When a community has more power, what happens next?
How do power dynamics play out at community level? Is power shared equally between residents, or are there subtle factors that affect who has the final say? And how are Big Local partnerships responding to these shifts in power? Local Trust’s senior researcher Lucy Terry has been leading a team working to find the answer. Here, she tells us all about the revelations from the new Power in Partnerships report.
The Big Local programme is all about community power. It shifts decision-making power to communities who have historically had less control over decisions that affect their lives, so that residents can determine how funding is spent in their local area.
But when we asked ourselves these questions we became aware of gaps in our knowledge and so commissioned the University of Kent to investigate and carry out research on power in Big Local partnerships. Their findings have provided a revealing insight into this unique programme.
Power resides in different phases of the processes involved in decision-making as well as in the final outcome.
We often think of power as about who has the final say. But this research shows it’s important to reflect on who has the time and resources to carry out the steps that form the early part of the decision-making process.
Seemingly small activities such as informal phone calls and messages, gathering information, or drawing up a meeting agenda can all contribute to what decisions are discussed, when and by who.
For example, if a small group of partnership members discuss on WhatsApp what time to have a partnership meeting, they would have already made a small decision which affects the decision-making process.People with more time to spend on those informal conversations, or those who are paid for their time, may have more of an influence on the multiple invisible steps that lead to the‘final vote’.
When we had this [meeting] without an agenda […]people who didn’t normally speak felt less intimidated. If you have this agenda structure it will exclude some people who are not so familiar with it.
The research revealed that structures, like meeting agendas, chairs and minutes, which are put in place to help decision making can actually hinder some group members from participating. People who are not used to formal meeting formats, or who may be quieter, might be discouraged from speaking up.
One Big Local area resident said that sometimes they found a ‘free space’ meeting with no agenda could be really effective, resulting in livelier discussions and encouraging those who tended to be quiet in meetings to have their say. Of course, things like agendas and minutes help get things done. But it is worth considering where practices are taken–for–granted and not questioned, and when to review these processes.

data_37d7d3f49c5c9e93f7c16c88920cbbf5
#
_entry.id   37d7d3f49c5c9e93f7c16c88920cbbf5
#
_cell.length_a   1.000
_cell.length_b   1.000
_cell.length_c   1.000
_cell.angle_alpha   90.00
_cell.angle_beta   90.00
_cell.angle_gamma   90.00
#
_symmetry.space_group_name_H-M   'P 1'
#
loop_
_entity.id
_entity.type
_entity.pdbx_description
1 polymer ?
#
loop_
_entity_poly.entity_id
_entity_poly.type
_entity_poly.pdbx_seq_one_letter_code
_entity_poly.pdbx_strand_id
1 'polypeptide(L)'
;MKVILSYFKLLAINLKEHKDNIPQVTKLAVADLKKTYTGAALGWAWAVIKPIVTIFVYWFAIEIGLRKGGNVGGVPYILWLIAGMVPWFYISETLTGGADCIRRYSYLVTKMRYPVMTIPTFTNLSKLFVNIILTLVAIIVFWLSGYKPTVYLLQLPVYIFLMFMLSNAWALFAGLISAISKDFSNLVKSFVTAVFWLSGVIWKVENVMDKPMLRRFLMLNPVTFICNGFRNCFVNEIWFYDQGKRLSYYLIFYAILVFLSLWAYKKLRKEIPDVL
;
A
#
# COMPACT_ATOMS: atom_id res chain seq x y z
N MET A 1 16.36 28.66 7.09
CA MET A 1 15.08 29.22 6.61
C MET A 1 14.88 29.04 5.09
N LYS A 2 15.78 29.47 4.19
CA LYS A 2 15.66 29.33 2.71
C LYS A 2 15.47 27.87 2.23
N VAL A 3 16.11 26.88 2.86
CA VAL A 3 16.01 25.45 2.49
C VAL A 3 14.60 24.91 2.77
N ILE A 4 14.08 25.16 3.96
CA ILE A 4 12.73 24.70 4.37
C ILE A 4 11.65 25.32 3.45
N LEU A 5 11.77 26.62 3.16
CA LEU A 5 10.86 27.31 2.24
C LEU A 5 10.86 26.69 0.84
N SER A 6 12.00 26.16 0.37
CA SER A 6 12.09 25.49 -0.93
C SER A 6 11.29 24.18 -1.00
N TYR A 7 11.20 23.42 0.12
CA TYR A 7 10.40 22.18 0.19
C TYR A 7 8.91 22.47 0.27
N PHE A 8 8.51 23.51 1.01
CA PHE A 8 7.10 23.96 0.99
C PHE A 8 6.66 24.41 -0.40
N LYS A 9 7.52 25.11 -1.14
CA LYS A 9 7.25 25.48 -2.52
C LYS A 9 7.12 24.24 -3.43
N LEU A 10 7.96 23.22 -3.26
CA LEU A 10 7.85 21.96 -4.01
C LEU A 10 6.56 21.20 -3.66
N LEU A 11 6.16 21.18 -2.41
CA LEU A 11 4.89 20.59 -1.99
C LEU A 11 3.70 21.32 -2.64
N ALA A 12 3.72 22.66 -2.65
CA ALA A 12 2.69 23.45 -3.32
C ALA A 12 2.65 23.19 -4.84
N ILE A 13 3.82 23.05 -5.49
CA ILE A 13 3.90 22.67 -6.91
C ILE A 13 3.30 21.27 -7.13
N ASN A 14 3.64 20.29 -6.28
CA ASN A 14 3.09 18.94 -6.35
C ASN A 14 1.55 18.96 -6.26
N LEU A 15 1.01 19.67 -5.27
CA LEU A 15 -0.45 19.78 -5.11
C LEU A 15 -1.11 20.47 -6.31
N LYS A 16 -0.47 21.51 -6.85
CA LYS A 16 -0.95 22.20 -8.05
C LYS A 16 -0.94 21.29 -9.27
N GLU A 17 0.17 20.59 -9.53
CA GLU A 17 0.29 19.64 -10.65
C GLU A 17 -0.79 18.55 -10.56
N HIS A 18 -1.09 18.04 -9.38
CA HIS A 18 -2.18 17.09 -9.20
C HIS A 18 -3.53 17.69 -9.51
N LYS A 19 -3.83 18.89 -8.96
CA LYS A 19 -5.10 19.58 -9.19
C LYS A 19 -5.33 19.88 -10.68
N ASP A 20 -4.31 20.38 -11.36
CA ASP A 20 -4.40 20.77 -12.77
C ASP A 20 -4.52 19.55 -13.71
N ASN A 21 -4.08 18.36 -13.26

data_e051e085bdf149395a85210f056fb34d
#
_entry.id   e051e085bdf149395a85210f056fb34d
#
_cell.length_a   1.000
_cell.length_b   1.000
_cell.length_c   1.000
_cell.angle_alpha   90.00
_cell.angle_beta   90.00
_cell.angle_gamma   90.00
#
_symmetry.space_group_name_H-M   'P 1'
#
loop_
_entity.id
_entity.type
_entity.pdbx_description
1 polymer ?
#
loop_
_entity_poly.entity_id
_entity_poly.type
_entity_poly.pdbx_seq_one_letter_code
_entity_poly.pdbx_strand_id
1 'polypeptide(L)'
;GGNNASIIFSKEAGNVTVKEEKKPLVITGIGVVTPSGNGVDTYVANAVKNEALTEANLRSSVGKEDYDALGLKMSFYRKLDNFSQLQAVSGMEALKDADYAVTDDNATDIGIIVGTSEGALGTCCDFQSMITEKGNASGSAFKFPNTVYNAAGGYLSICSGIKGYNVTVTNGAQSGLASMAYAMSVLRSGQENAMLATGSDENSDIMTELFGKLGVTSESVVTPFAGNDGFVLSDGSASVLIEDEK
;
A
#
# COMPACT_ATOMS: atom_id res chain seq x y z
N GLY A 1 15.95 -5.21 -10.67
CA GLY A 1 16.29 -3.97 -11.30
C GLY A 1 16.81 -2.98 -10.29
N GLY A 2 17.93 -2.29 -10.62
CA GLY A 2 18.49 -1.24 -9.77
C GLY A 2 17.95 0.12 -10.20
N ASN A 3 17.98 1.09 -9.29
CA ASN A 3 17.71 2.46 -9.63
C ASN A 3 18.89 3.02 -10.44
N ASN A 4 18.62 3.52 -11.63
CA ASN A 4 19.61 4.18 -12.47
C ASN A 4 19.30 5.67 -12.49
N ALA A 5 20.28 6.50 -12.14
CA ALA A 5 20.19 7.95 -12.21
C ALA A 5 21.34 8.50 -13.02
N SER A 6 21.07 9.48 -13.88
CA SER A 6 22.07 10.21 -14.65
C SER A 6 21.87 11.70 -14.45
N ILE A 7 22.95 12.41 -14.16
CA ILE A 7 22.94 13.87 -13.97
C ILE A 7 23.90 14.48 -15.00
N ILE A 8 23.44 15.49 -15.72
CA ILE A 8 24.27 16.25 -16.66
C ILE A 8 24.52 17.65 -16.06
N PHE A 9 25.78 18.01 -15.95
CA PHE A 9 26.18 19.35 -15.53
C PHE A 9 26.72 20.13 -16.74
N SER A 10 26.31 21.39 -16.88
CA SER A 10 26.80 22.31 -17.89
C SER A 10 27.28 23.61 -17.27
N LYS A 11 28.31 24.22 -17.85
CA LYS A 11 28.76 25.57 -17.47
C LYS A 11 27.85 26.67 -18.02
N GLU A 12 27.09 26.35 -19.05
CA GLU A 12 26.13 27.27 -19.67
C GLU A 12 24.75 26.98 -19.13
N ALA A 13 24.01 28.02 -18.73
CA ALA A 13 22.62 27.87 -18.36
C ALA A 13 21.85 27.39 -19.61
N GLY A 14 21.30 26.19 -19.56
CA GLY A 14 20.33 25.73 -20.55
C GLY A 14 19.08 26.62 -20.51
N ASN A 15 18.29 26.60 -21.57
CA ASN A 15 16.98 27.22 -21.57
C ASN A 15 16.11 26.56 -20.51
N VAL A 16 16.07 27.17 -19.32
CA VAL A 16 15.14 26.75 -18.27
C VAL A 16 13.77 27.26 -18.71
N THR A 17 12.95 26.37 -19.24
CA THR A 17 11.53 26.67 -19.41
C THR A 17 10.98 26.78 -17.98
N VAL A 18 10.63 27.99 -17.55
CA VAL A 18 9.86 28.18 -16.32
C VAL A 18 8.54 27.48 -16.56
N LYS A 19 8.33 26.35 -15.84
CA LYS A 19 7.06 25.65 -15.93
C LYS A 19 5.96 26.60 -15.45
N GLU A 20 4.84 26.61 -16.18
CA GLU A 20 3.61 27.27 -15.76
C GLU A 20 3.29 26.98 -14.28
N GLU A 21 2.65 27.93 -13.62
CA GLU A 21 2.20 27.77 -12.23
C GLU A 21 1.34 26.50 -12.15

Can meetings happen in different ways? Can someone else take a turn at chairing the meeting?
It is also vital to reflect on which groups are and are not represented in decision-making. In much the same way as the private and public sectors, communities are considering how to include people from marginalised groups who may be under-represented in situations where decisions are made.
We know from our partnership members’ survey that Big Local partnerships want to address this. The report highlights some suggestions which came from areas themselves (you can find them all in the recommendations section). These include:
featuring photos of a diverse range of people on promotional posters, especially different ethnic groups and LGBT couples and families.
considering audio recordings of meetings, or drop-in times with chairs for follow-up questions as text-based notes (such as minutes) can be challenging for some people to process.
As the report highlights , being mindful of these points is the first step. It’s important to reflect on and be aware of power, and who is and isn’t included, in order to help the Big Local programme become even more community-led than it is already.
As more and more Big Local areas consider their legacy, supporting resident decision-making remains as important to the Big Local programme as ever. And as communities move back to in-person meetings in some cases (while also continuing to use platforms like Zoom) it’s a good opportunity to think about how power resides in the different processes and structures used to make decisions.
To discover more findings and recommendations you can download the full report here. Or for the shorter summary version, click here.
The images in this blog come from a new comic, released to celebrate the report findings and explore these themes in a light-hearted, engaging way. Have a look and get in touch to let us know what you think.